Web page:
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Teen Titans #9

(DC Comics)


"Still dealing with the consequences of “The Lazarus Contract,” Kid Flash’s status with the team is challenged by Damian…and the Teen Titans will never be the same."

Creators: Benjamin Percy, Khoi Pham, Phil Hester, Trevor Scott, Jim Charalampidis

Genre: Superhero

Reader Appeal: Teen

Publishing Rating: Teen

I was so determined to find an issue from DC Comics to review this month, that I kept circling that section over and over again. My eyes skimmed across the Teen Titans cover a dozen times, but I didn’t want to grab it. Wanna know why? Because I when see commercials for the Teen Titans cartoon Robin always acts like a grade-A jerk! But, since there’s a ton of popularity around this series I decided to suck-it-up and tackle Teen Titans this month.


Surprisingly, I was very pleased with this comic! I mean, I know I set the bar really low going in, but this comic blew me away. It was a lot more than just superheroes fighting evil; it had a storyline of broken families, friendship drama, and even a little bit of a flirty romance. I was so enthralled in the story from the first panel that I didn’t want it to end, especially because I picked an issue with a huge cliff hanger.


While Kid Flash is dealing with the fallout from “The Lazarus Contract,” Aqualad’s focusing on honing his H2O superpowers. As if training to be a superhero isn’t stressful enough, he’s also desperate to find out who his father is. His mom knows his true lineage but, worried about her son’s safety, is trying to stop him from finding his father. She, however, can’t stop his supervillain dad from finding him first.


You guys--I loved this comic. The storyline was extremely relational, without sacrificing any of the action. But most importantly, the characters are extremely authentic. The strained dynamics of Aqualad’s family isn’t too different from situations that many teenagers find themselves in now-a-days. With broken homes and blended families on the rise, it’s important for teens to see similar family situations as pivotal plot points in media.


The illustrators paid close attention to character detail, especially facial expressions. Their attention to shading and fine lines artfully expressed a full range of emotions that caused me to empathize immediately with the characters. But I do have one complaint to file, and it’s with the cover. While Pham and Charalampidis did a skillful job creating an attention-grabbing scene, I don’t think it’s necessary to illustrate the women Titans wearing tighter versions of their already too-tight outfits. A good rule of thumb is if you can see a nipple through a leather suit, the outfit is too tight.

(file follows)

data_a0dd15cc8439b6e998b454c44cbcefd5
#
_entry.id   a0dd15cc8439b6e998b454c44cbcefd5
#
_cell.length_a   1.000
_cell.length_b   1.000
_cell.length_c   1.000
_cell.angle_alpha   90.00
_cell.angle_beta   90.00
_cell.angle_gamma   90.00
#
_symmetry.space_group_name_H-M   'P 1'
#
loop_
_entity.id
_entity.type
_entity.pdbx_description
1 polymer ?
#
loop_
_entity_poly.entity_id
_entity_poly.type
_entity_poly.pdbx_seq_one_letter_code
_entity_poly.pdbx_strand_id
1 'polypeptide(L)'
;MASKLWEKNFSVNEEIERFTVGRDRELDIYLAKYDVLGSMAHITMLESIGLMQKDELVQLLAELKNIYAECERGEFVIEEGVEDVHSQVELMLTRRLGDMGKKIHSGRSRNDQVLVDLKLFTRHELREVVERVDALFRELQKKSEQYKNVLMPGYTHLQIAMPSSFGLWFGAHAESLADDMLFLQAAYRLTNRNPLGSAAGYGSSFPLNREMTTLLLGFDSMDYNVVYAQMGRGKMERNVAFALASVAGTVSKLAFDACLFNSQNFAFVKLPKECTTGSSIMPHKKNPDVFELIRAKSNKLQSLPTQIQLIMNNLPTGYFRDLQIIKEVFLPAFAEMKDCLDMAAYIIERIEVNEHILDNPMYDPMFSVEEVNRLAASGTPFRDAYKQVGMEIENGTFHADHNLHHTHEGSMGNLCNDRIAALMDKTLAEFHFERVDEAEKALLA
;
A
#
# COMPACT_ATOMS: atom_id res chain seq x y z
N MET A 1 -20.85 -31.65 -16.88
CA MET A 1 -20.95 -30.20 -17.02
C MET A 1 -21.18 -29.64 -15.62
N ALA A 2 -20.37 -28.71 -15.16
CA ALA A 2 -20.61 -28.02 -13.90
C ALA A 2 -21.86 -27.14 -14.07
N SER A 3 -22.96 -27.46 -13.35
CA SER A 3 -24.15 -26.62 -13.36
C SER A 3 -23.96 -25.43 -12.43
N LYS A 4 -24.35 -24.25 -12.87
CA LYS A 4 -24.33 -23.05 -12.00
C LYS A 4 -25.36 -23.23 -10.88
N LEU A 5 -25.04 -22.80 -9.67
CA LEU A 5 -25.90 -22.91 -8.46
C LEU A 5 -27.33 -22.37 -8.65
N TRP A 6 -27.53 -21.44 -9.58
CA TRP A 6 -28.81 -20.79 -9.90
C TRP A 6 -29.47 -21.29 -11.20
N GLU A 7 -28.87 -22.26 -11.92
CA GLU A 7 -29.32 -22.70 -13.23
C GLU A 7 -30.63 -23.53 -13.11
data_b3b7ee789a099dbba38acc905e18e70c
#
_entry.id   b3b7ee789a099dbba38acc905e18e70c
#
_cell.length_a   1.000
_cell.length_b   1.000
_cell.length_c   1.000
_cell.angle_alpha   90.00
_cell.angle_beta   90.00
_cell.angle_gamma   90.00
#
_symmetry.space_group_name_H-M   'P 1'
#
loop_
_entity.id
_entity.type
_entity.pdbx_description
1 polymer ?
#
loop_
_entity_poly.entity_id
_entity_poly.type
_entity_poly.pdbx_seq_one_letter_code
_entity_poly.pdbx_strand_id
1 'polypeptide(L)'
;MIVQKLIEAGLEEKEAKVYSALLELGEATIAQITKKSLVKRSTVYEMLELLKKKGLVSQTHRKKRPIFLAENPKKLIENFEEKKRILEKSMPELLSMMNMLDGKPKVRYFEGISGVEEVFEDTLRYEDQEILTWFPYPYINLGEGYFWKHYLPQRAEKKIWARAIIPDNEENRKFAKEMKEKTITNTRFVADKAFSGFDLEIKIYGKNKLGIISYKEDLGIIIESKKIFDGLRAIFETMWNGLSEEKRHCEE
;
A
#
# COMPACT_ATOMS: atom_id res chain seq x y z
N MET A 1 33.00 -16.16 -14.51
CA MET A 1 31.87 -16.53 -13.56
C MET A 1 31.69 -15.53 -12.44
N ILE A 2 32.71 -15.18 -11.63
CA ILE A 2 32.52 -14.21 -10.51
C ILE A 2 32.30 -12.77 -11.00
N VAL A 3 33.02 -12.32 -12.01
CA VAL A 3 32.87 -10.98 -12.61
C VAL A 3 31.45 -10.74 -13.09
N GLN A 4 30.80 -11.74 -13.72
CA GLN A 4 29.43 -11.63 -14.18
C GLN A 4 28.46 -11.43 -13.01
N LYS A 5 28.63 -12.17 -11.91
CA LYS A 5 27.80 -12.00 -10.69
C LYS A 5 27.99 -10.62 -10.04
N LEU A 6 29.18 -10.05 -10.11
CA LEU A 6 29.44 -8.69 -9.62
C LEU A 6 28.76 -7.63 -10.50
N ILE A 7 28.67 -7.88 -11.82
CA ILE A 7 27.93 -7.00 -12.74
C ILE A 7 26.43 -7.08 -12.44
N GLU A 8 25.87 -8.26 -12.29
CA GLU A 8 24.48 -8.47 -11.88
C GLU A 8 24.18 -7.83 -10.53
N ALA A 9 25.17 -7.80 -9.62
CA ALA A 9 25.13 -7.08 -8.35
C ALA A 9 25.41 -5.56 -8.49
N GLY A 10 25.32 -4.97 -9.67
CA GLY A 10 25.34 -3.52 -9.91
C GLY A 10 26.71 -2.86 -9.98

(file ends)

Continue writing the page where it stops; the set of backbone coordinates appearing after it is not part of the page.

The only other thing I’d change about this issue was the couple of editor’s notes throughout the comic. It made it difficult to become fully immersed in the story, and I think the two points could have easily been incorporated in the dialogue or maybe even in a “In the Last Issue…” type of paragraph.


Parents--besides the uber-tight outfit on the cover (which for the record, isn’t as tight in the comic itself), there’s not too much concern for letting your teens read this comic. It’s very low on violence, and the worst language is the use of the word “hell”.


Let's Talk About It

Use these questions to spark discussion among family members who are interested in this comic book:


• If you could be one of the Teen Titans, who would you pick?

• Were you surprised by Ms. Hyde’s (Aqualad’s mom) super power? Why or why not?

• What do you think Black Manta is going to do if he finds Aqualad?



All product-related graphics in this article are standard publicity/promotional shots and are owned by their respective publisher.

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